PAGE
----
To get the most out of your child's checkups you'll need to do some advance work. We've got pointers on how to prepare for a productive office visit.

By the editors of Child magazine
October 05, 2005

Getting the most out of your child's checkup with the pediatrician begins even before you arrive at the doctor's office. It helps to bring a written list of questions and concerns you have. If only one parent can attend the examination, be sure you both discuss the checkup ahead of time so that no one's questions get left out. Come prepared with growth charts or immunization records you may have been keeping, and details about mild illnesses or minor symptoms your child may have had since his last examination.

Doctors are endlessly busy and involved in the care of many children and families simultaneously. Nevertheless, when you are with your pediatrician, you have the right to feel that she is all yours for that time. If you have a concern you want to address in depth, she may recommend that the two of you set up another appointment or that she speak with you by phone later on. She should be a resource for any concern you have about your baby or your family. If she can't give you the information you need, she can often refer you to someone who can. If you find yourself consistently dissatisfied with the amount of support and information you are getting, it may be time to find another pediatrician with whom you feel more happy and comfortable.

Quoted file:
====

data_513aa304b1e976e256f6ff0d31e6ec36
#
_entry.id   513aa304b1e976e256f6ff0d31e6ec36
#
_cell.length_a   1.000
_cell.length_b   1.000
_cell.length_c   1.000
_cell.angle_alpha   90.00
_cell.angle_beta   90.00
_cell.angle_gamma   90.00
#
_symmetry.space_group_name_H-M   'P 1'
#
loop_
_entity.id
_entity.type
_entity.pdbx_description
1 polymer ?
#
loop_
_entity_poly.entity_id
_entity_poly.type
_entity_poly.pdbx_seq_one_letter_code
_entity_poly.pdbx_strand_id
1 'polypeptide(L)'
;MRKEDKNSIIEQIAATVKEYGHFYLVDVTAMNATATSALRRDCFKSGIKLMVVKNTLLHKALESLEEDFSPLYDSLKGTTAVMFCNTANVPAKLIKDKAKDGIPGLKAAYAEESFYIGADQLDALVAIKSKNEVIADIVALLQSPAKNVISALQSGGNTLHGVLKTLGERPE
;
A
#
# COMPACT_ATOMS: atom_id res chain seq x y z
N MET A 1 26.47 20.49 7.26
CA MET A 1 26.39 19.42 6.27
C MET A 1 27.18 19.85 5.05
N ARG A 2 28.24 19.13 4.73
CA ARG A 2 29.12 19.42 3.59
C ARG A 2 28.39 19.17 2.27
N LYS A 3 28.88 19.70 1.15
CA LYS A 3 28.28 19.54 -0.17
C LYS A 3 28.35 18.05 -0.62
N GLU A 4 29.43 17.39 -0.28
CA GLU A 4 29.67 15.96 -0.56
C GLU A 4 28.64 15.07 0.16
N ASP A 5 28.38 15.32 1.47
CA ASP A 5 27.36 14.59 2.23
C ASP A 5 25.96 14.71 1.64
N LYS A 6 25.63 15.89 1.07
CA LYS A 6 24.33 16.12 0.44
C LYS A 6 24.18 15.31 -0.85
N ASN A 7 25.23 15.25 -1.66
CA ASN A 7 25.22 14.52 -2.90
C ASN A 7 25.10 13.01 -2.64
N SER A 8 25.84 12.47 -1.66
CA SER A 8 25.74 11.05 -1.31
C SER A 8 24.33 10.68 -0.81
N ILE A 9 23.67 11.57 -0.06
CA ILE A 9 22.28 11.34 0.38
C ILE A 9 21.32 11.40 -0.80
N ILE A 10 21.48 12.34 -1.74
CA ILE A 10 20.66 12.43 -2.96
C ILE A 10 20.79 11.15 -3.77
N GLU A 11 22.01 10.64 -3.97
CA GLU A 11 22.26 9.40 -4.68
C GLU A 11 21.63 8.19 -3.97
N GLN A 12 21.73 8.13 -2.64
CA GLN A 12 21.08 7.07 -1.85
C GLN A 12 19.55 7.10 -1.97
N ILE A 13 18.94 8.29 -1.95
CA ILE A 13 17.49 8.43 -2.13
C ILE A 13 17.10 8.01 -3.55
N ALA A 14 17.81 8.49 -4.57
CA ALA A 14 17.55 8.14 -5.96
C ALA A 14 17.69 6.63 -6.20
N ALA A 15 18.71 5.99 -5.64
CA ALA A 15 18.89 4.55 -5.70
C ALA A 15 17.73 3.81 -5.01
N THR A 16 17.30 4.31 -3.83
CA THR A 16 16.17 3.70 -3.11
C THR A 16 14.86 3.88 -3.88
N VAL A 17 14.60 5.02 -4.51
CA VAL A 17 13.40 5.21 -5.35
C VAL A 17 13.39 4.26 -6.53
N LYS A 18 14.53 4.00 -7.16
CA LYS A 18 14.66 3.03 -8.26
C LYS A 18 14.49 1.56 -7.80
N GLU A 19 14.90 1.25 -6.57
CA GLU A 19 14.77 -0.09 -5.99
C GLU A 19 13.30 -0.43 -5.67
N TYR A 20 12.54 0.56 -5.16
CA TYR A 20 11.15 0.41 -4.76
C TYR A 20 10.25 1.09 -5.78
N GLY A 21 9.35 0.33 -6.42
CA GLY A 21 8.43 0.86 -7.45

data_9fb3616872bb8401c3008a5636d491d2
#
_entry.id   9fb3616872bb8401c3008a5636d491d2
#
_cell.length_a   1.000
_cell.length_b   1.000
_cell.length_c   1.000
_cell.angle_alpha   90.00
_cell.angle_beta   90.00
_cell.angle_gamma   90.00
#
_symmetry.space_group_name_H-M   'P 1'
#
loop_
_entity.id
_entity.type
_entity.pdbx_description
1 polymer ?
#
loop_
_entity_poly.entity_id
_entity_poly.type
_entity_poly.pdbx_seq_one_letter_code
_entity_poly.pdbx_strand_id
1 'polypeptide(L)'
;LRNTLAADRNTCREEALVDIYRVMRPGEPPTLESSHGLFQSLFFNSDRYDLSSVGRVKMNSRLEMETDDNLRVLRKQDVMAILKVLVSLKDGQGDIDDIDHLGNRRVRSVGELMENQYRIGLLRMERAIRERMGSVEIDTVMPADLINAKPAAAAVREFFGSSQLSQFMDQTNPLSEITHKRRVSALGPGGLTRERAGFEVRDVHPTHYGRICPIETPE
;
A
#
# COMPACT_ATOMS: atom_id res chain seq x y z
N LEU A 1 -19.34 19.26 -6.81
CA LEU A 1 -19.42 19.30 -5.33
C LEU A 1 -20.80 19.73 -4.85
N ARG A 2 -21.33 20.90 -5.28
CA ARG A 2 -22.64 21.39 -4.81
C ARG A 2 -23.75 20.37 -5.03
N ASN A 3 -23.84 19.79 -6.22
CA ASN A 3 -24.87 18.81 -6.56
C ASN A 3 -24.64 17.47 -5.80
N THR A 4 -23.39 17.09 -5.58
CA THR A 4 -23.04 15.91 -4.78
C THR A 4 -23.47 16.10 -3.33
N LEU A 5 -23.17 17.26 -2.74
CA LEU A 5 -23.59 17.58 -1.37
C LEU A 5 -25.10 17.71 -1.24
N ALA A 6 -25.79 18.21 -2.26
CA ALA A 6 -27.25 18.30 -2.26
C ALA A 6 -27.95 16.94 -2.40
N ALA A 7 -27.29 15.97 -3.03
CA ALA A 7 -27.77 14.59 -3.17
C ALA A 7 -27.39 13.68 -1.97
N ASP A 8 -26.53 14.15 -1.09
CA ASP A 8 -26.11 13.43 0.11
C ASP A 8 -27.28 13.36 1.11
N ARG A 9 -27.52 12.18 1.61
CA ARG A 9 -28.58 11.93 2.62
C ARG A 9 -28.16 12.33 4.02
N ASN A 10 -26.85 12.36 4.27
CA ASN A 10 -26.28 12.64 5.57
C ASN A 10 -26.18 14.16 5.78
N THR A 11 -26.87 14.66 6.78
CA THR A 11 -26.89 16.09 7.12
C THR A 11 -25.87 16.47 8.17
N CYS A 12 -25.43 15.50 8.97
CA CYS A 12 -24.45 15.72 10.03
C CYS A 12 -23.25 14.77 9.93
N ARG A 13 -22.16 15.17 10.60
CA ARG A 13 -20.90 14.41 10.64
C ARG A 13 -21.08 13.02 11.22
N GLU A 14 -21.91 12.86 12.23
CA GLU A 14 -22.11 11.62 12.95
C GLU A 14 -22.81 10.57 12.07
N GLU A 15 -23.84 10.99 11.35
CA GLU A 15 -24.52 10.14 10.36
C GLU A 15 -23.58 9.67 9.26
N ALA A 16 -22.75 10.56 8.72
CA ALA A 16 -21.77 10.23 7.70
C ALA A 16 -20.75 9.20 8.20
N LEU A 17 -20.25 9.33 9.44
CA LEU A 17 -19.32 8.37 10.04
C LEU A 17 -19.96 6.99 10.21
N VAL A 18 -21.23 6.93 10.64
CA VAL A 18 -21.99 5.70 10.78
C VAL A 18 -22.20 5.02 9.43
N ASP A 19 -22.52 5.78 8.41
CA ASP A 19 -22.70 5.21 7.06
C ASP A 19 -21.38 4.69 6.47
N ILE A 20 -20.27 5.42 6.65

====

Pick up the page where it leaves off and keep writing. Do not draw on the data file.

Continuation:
In addition to using your pediatrician for preventive medicine, you should, of course, be able to contact her about problems that arise between visits. She may, for instance, have a regular hour for handling nonurgent inquiries over the telephone. For more serious illness or injury, you should always feel free to contact her.

Certain symptoms warrant an immediate call to the pediatrician. These include (but may not be limited to) severe lethargy, severe pain, the inability to walk in a child who has already mastered this skill, difficulty breathing, a neck or back injury, high fever (a rectal temperature of 105°F. or above), blueness of the lips or fingertips, dehydration (indicated by darker-than-normal urine or fewer than four wet diapers a day), or a tender or painful abdomen. In these cases, call your pediatrician and immediately tell the receptionist or nurse who answers the telephone, "This is an emergency!"

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All content here, including advice from doctors and other health professionals, should be considered as opinion only. Always seek the direct advice of your own doctor in connection with any questions or issues you may have regarding your own health or the health of others.



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